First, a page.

Mono Lake, California

Mono Lake, California
  • Credit:

    NASA GSFC Landsat/LDCM EPO Team

This Landsat 7 image of Mono Lake was acquired on July 27, 2000. This image is a false-color composite made from the mid-infrared, near-infrared, and green spectral channels of the Landsat 7 ETM+ sensor – it also includes the panchromatic 15-meter band for spatial sharpening purposes. In this image, the waters of Mono Lake appear a bluish-black and vegetation appears bright green. You will notice the vegetation to the west of the lake and following the tributaries that enter the lake.

Mono Lake (thought to be one of the oldest lakes in North America) is located in eastern California at the transition between the Sierra Nevada to the west and the Great Basin Desert to the east. The lake is 25 km wide along its east-west axis. The basin that surrounds Mono Lake (much of which appears light pink in this image) was formed by tectonic faulting and downwarping and was completely filled with water in the last ice age (referred to as Lake Russell).

The geology of the former Lake Russell region is mainly made up of sedimentary Quaternary lake deposits. The basin is at the foot of the major fault scarp that forms the east side of the Sierra Nevada – a huge block of granitic rock uplifted on the east and tilted to the west. The rock in the Sierra Nevada along the west edge of this image is chiefly granodiorite and granite. The relatively straight western edge of Mono Lake is bounded by a NW-trending fault. To find the fault, look for the green vegetation line in this area – the increasing altitude to the west enables forest growth along the fault-line. Mono Lake has no outlet to the ocean making it a terminal lake. The water that enters the lake from surrounding streams can only exit by evaporation, leaving the lake’s salinity at 95% – nearly three times the salinity of the ocean.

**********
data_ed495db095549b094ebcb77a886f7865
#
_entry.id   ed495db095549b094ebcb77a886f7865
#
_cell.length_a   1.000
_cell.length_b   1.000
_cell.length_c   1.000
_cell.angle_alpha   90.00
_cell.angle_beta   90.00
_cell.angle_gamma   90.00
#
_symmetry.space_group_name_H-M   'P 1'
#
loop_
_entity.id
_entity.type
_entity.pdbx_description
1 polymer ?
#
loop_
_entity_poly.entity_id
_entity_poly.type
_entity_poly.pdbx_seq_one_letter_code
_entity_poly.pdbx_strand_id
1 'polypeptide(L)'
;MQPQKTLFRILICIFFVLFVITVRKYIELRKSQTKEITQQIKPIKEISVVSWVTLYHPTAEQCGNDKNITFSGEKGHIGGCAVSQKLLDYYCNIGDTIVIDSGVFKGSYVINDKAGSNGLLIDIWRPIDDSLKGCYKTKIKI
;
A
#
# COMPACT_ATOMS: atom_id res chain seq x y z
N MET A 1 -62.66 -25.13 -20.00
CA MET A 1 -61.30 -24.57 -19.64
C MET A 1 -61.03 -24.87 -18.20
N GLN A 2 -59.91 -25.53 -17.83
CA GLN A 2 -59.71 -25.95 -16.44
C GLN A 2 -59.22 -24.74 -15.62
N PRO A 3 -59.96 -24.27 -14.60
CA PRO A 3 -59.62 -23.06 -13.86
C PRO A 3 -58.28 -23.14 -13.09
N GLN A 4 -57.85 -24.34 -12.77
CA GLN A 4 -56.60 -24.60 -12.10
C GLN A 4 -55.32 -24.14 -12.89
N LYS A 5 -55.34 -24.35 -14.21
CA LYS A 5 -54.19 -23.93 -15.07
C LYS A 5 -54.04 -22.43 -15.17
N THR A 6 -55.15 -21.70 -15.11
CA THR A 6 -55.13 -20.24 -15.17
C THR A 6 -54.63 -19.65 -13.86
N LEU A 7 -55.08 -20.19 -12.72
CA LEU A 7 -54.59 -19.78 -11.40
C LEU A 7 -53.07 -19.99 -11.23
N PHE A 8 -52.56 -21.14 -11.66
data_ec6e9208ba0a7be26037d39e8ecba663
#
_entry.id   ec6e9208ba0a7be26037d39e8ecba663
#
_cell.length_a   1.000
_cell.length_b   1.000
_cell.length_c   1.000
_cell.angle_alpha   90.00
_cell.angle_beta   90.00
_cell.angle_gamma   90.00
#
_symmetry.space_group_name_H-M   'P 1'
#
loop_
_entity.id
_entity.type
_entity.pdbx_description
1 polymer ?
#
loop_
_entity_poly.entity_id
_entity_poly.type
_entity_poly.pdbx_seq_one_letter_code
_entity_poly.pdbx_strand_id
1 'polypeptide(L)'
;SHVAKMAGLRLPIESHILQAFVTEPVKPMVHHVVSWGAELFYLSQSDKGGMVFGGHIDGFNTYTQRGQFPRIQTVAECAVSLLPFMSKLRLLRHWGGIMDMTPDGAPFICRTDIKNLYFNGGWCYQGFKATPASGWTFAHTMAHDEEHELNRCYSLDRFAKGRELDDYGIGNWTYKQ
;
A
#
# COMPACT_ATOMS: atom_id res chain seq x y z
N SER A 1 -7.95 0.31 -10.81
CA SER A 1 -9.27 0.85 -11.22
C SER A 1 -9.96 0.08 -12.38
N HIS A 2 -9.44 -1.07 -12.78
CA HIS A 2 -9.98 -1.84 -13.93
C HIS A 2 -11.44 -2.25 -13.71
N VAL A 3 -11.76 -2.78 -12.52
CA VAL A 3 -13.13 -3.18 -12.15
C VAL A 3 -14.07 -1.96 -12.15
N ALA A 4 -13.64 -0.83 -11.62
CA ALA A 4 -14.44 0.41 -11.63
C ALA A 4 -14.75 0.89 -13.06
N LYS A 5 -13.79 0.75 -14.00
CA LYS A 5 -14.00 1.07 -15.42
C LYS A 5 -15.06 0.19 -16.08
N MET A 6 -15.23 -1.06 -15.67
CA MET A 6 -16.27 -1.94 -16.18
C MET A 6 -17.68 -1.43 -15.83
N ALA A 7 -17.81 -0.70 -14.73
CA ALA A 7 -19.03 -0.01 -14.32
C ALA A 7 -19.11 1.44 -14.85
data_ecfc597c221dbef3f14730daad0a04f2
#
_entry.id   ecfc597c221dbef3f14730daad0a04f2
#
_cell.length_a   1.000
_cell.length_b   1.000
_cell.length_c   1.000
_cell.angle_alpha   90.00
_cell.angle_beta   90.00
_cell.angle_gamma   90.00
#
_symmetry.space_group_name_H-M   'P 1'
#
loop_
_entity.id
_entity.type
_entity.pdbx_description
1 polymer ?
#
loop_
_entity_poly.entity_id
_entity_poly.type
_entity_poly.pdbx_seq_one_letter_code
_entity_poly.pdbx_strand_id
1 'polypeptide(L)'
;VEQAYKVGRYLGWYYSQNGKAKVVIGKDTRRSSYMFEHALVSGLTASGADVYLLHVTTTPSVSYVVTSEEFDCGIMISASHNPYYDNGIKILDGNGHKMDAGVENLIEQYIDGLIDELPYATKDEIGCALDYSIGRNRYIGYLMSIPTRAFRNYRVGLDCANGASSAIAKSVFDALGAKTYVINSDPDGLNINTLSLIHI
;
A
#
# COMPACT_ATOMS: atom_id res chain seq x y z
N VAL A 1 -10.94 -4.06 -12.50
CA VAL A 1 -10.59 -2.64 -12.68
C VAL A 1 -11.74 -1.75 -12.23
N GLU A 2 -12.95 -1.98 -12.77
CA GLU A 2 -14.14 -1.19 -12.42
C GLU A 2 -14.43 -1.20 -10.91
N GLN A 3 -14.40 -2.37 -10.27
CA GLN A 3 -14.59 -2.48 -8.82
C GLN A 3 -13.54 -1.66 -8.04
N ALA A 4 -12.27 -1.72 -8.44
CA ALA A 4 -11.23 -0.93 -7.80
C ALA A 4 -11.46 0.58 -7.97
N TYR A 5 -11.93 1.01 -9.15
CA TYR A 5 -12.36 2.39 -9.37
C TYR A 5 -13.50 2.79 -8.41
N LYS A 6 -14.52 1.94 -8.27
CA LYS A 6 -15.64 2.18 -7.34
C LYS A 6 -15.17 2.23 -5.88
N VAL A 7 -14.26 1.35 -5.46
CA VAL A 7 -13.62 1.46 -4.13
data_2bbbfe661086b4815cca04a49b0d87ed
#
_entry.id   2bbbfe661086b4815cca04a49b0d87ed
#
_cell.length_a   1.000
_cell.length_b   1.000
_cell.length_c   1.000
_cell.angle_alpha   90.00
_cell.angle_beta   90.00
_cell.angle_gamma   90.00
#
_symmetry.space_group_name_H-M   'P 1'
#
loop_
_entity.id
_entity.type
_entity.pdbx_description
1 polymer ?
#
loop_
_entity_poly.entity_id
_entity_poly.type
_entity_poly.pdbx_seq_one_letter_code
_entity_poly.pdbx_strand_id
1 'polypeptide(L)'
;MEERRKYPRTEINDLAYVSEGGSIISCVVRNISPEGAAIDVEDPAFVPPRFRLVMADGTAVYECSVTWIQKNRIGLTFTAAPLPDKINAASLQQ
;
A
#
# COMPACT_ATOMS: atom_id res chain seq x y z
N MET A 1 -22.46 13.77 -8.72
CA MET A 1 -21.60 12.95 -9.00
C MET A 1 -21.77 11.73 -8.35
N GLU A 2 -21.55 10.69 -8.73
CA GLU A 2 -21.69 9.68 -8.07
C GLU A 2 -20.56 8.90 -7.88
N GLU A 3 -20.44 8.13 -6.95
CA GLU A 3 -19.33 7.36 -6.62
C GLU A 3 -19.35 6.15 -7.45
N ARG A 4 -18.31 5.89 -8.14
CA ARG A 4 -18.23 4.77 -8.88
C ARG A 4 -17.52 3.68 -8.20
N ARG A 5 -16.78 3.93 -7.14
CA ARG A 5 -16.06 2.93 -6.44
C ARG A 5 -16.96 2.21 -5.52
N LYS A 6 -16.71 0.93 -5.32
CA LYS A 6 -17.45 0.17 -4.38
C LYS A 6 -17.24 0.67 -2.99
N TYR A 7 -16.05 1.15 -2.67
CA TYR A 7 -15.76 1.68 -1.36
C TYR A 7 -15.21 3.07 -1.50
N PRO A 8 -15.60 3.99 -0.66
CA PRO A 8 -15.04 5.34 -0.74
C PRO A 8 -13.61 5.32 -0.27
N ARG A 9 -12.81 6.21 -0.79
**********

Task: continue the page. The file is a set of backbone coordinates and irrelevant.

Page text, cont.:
In 1941, to quench the thirst of a growing Los Angeles, diversion of water away from Mono Lake began and by the 1980s the lake’s volume and surface area had been cut in half. The lake would have continued to disappear if not for a grassroots effort to restore the lake to pre-diversion levels (which was successfully litigated in 1994). The rings around the periphery of the lake indicate the pre-1941 lake levels; these rings can be seen in this image – especially on the northeast shore of the lake.

Medium-resolution images from Landsat afford us a synoptic view of regions and help us understand the tectonic and volcanic past of this location. In this image, many of the volcanic features in the Mono Lake vicinity can be clearly seen. Black Point is a basaltic cinder cone volcano that erupted under the waters of Lake Russell some 12,000 years ago. Black Point is nestled on the northwestern shore of the present-day lake and the black ash that covers it appears a reddish-purple hue in this image.

Paoha Island is the large island in the middle of the lake created by uplift caused by the movement of magma. The most recent eruptions in the area occurred from Negit Island (the small dark-colored island) in Mono Lake about 250 years ago.

To the south of Lake Mono in varying shades of purple, is the cluster of Mono Craters – the series of plug-dome volcanoes that make up the youngest volcanic chain in North America. The northern most and youngest of these craters is Panum Crater which erupted less than 700 years ago.

The elevation variation in this image this over 5,000 feet!

Images & Animations

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File Dimensions

  • 560x440
  • JPEG
  • 2023x2023
  • TIFF 12 MB

Metadata

  • Data Date:

    July 27, 2000
  • Visualization Date:

    May 19, 2010
  • Sensor(s):

    Landsat 7 - ETM+

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